“Governance,” Aristotle continued, “can take one of three primary forms: democracy, aristocracy, and monarchy. There are advantages and disadvantages to all three forms. Democracy is the fairest in theory, but if the majority of voters are more vicious than they are virtuous, then democracy cannabilizes itself. On the other extreme, we have monarchy, which - in theory - could be supremely more efficient than democracy, provided that the one individual, with total power, is the most virtuous and least vicious person for that job. As a mean, we have aristocracy, whereby the king and the people alike bestow a considerable sum of their power and trust upon a select, elite group of individuals. Of course, if said group is more vicious than virtuous, then society is dealt an equal degree of injustice. These three forms considered, the question at hand then concerns which of the three would be most conducive toward eliminating all crime on Earth.”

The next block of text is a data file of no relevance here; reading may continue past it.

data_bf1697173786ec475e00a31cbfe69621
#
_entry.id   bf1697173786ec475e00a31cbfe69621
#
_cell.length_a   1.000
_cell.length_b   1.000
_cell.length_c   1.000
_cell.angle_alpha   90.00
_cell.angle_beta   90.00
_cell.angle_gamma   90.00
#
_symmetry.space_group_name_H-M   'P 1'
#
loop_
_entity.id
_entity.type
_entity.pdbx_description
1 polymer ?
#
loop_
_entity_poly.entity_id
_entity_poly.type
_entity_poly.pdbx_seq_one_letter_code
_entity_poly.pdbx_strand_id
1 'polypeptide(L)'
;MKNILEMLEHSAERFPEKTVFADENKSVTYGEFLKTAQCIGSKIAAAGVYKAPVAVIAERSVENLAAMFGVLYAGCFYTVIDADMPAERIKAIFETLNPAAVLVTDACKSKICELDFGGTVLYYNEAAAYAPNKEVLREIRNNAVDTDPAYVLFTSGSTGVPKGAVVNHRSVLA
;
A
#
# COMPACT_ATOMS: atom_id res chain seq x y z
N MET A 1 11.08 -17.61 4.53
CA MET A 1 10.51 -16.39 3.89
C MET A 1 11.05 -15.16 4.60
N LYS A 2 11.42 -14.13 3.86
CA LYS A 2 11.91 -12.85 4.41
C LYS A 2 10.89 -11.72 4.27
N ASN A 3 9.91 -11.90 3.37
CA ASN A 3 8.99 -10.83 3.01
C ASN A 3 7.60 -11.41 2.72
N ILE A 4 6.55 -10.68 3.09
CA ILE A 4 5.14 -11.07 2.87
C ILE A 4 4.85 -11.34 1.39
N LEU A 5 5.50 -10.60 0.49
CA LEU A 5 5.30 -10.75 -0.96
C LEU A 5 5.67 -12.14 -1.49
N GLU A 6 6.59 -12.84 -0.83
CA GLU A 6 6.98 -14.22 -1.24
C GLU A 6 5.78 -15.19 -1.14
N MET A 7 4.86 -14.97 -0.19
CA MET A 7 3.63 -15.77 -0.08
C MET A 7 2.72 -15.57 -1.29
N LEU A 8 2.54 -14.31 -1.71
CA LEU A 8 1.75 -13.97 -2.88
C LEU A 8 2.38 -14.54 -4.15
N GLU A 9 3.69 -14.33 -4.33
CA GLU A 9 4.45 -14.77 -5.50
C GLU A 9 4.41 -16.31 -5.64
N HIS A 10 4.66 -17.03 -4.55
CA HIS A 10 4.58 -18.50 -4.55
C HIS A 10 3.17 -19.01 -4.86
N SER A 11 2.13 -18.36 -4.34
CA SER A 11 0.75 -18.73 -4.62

Alexander stood. “Monarchy is ideal but equally unrealistic. From what Musk has shared with us, Earth in the year 2019 AD is dominated by aristocratic rule, but, correct me if I am mistaken, teacher, but would its perversion not be denominated by ‘oligarchy,’ and, given the state of affairs, would it be safe to conclude that this form of governance is not suitable, either?”
“I would not disagree with your reasoning,” replied Aristotle.
“Then I cannot help but infer that democracy is our only hope.”
“Democracy is a possibility,” said Socrates, “but provided, and only provided, that education ensures every voting party is wise, just, and hence competent, to engage in the democratic process.”
Everyone at the table seemed to agree.
After a long pause, Plato stated, “Perhaps, then, in summary, we can agree upon democracy and education as key ingredients. But how do we achieve such an end?”
“Again. Technology,” cackled Musk.